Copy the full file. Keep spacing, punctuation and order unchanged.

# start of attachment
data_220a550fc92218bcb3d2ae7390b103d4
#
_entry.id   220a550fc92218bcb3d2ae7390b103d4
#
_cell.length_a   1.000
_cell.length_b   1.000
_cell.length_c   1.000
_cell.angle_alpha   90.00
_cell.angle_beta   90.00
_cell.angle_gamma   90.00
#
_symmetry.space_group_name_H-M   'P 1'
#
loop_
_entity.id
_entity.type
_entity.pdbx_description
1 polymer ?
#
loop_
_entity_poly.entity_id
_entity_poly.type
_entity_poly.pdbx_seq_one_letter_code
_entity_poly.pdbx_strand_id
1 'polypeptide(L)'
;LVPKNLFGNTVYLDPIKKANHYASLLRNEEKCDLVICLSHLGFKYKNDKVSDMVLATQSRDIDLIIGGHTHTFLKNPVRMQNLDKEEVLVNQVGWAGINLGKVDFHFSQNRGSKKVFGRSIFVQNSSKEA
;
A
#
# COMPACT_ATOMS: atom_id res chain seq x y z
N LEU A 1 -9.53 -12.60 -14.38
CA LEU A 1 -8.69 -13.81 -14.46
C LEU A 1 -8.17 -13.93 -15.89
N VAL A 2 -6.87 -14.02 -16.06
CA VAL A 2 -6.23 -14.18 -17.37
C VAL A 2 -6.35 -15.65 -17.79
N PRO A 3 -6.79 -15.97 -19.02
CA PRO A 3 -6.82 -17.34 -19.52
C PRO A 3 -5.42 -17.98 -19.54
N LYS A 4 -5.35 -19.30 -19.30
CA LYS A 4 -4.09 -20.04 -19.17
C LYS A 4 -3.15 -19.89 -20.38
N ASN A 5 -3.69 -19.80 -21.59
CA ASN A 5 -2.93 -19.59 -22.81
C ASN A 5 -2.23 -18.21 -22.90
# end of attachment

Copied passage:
data_220a550fc92218bcb3d2ae7390b103d4
#
_entry.id   220a550fc92218bcb3d2ae7390b103d4
#
_cell.length_a   1.000
_cell.length_b   1.000
_cell.length_c   1.000
_cell.angle_alpha   90.00
_cell.angle_beta   90.00
_cell.angle_gamma   90.00
#
_symmetry.space_group_name_H-M   'P 1'
#
loop_
_entity.id
_entity.type
_entity.pdbx_description
1 polymer ?
#
loop_
_entity_poly.entity_id
_entity_poly.type
_entity_poly.pdbx_seq_one_letter_code
_entity_poly.pdbx_strand_id
1 'polypeptide(L)'
;LVPKNLFGNTVYLDPIKKANHYASLLRNEEKCDLVICLSHLGFKYKNDKVSDMVLATQSRDIDLIIGGHTHTFLKNPVRMQNLDKEEVLVNQVGWAGINLGKVDFHFSQNRGSKKVFGRSIFVQNSSKEA
;
A
#
# COMPACT_ATOMS: atom_id res chain seq x y z
N LEU A 1 -9.53 -12.60 -14.38
CA LEU A 1 -8.69 -13.81 -14.46
C LEU A 1 -8.17 -13.93 -15.89
N VAL A 2 -6.87 -14.02 -16.06
CA VAL A 2 -6.23 -14.18 -17.37
C VAL A 2 -6.35 -15.65 -17.79
N PRO A 3 -6.79 -15.97 -19.02
CA PRO A 3 -6.82 -17.34 -19.52
C PRO A 3 -5.42 -17.98 -19.54
N LYS A 4 -5.35 -19.30 -19.30
CA LYS A 4 -4.09 -20.04 -19.17
C LYS A 4 -3.15 -19.89 -20.38
N ASN A 5 -3.69 -19.80 -21.59
CA ASN A 5 -2.93 -19.59 -22.81
C ASN A 5 -2.23 -18.21 -22.90